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Social Media: Why and How it Influences the Relationship


Guest articles > Social Media: Why and How it Influences the Relationship


by: Kyle Tuttle


By now, you can't miss Facebook. It's the most frequented site on the Internet. With more than 500 million active users, if Facebook was a country it would the third largest country in the world.

Hot on Facebook's heels is Twitter. Celebrities, athletes and more than a few businesses use Twitter as a way to update fans and customers on everything from movie shoots and secret appearances to sales and new product releases.

Then there's MySpace. Even though its popularity has waned in recent years, active MySpace users are some of the most devout social media users in the world. More than a few bands have used to MySpace to launch or further their musical careers, building an audience that record labels can't help but notice.

So what does this all mean for your business? In short, if you're not using social media in your professional relationships, you're missing a huge opportunity.

Social Media influences the relationship because it adds legitimacy to your organization. Just ten years ago, you had to have a website to be seen as legit. Today, you have to have a presence on social media. Facebook and Twitter profiles are essential, and MySpace, Digg, StumbleUpon, YouTube and others may also be a great choice for you, depending on your industry.

What to Expect

When using social media for the first time, the biggest issue most professionals have is sharing. Unlike traditional marketing and advertising, social media is built on what you can offer, not what you can sell. If you offer the right things you can acquire devoted fans, which, in turn, builds your brand and leads to better business later -- if you have the patience to let it.

This means that you may need to give up on the idea of directly quantifiable returns from social media, as the focus is really more on long term brand building than it is on immediate conversions or easily measurable return-on-investment (ROI).

It's best to have someone in your organization who you trust to be your mouthpiece on social media. This ensures consistent delivery of updates and a consistent voice. In many cases, this person is YOU!

Best Practices

Different social media sites have different ways of interacting, and you should take the time to understand each before wading in. While vlolumes have been written on social media marketing, most advice can be boiled down to this one dictum: share.

Here are some of the best ways to share on Facebook, Twitter, and MySpace:

  • Facebook -- People follow you on Facebook because you offer something they're interested in, so it's okay to post promotional material. But a steady stream of advertising gets tiresome quickly, so break it up with quotes, links to interesting articles and updates about life in general. Then be sure to follow up when people comment on your posts so they know you're paying attention.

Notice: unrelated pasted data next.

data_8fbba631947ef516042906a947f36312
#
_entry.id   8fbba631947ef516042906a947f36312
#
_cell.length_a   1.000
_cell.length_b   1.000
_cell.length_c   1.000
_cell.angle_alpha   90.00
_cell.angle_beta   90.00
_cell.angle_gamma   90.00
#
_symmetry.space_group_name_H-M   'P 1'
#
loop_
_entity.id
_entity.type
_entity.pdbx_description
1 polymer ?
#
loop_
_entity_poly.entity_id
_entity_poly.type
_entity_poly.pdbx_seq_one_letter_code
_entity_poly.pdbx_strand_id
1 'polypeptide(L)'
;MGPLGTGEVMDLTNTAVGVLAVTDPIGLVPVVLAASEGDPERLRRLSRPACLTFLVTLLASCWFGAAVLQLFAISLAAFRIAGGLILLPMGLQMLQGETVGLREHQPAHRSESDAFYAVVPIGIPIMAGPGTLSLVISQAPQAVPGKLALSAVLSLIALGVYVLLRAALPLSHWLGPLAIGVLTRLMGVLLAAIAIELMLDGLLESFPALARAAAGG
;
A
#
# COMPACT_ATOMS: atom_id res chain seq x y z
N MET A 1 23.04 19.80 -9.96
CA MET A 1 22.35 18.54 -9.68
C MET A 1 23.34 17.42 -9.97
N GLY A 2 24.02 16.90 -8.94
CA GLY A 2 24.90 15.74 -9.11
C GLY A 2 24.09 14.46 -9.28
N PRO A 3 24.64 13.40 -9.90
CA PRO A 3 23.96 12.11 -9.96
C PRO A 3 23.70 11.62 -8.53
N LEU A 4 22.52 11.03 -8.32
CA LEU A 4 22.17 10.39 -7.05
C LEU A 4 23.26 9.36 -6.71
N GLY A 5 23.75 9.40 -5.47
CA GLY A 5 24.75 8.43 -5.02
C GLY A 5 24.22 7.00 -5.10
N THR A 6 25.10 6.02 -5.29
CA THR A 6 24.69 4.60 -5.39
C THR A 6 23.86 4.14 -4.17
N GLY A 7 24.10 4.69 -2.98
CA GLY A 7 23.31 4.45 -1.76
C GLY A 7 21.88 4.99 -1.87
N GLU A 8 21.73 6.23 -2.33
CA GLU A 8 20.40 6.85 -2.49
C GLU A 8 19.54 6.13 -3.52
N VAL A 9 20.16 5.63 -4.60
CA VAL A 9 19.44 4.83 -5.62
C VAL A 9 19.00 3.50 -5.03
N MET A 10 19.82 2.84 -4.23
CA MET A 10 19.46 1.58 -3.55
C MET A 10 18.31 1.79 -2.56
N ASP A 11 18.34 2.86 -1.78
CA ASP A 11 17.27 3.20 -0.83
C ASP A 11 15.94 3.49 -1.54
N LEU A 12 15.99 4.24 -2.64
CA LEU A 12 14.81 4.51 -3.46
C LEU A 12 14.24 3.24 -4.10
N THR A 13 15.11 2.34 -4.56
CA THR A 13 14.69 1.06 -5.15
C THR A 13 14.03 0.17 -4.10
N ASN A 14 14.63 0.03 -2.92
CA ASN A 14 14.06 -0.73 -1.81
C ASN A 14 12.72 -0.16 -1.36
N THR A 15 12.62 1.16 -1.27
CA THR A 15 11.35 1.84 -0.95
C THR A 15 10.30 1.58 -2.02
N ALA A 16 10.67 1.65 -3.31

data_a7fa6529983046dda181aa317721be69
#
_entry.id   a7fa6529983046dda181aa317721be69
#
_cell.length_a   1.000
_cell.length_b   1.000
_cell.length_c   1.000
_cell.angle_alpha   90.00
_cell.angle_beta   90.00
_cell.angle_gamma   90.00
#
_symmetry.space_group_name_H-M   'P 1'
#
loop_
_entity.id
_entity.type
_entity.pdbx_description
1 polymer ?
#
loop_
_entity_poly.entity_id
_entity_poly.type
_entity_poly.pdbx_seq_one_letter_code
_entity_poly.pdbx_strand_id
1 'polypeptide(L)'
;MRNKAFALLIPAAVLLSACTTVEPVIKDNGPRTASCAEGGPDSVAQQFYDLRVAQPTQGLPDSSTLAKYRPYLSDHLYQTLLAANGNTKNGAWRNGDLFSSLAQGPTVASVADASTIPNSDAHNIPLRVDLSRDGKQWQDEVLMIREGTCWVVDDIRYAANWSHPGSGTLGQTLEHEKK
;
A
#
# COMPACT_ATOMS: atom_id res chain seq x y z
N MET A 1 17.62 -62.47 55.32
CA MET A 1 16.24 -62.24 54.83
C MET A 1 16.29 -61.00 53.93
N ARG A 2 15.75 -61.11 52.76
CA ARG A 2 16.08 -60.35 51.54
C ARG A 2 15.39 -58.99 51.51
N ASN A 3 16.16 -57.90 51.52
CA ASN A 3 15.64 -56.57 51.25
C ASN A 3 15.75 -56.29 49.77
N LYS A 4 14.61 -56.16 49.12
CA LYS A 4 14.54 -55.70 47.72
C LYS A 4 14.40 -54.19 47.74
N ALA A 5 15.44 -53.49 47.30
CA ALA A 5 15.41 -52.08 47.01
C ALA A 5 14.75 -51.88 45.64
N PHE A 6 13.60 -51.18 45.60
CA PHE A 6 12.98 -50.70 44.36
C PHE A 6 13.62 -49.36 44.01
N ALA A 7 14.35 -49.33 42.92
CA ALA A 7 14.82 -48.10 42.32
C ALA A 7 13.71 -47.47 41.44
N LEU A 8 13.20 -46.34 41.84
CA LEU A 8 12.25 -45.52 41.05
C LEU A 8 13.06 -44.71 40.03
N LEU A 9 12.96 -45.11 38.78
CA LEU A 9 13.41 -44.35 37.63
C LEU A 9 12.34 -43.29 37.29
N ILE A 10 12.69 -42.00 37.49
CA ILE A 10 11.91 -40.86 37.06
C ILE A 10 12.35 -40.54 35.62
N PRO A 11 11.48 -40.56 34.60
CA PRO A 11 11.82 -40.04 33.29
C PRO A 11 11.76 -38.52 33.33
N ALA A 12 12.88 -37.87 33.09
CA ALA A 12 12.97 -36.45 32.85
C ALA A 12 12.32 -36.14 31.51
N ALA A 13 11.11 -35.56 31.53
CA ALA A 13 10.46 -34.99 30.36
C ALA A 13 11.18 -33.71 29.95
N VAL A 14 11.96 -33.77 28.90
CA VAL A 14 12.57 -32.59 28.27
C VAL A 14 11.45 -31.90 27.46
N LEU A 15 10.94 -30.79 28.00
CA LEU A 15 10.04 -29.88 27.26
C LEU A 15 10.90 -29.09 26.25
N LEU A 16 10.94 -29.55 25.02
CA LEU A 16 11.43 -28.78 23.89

• Twitter -- As with Facebook, links to articles and quotes are good. So are everyday Tweets. Retweeting (RT) others helps to build relationships, while using hash tags (#) in your Tweets makes you easily searchable on Twitter. And be sure to send a Direct Message (DM) "thank you notes" to your new followers, but don't make it promotional. A simple, "Thanks for following me. I look forward to reading more of your Tweets soon" is fine. In fact, if you reference one of their recent Tweets, that's even better.
  • MySpace -- Like Facebook and Twitter, MySpace offers status updates. But it also offers bulletins (messages that go out to everyone) and blogs that your friends can read. ANnother feature unique to MySpace is the vast array of forums. You can get in the mix with others on MySpace regarding your areas of expertise. This allows you to offer your own insights to a crowd that has a chosen interest in the subject.

These are just a few of the ways to get started with social media. Take some time to look around. You'd be surprised how simple it is when you focus less on selling and more on getting to know people.

Do Your Homework

Every social media site has its own unique identity. The etiquette, language, and other social mannerisms are indicative of certain demographics. This means that there is an ideal site - maybe two - for you. It also means, however, that you should be sure you are presenting yourself in a manner consistent with others on your chosen site(s).

If you remember to share, give your fans something they can use, and acknowledge them, you will be off to a great start building new relationships with social media.

This post was contributed by Kyle Tuttle, who writes about helping students find the right psychology degree. He can be reached at tuttletr33 at gmail dot com.

Contributor: Kyle Tuttle

Published here on: 01-Aug-10

Classification: Relationships, Webmaster


MSWord: Social Media.docx


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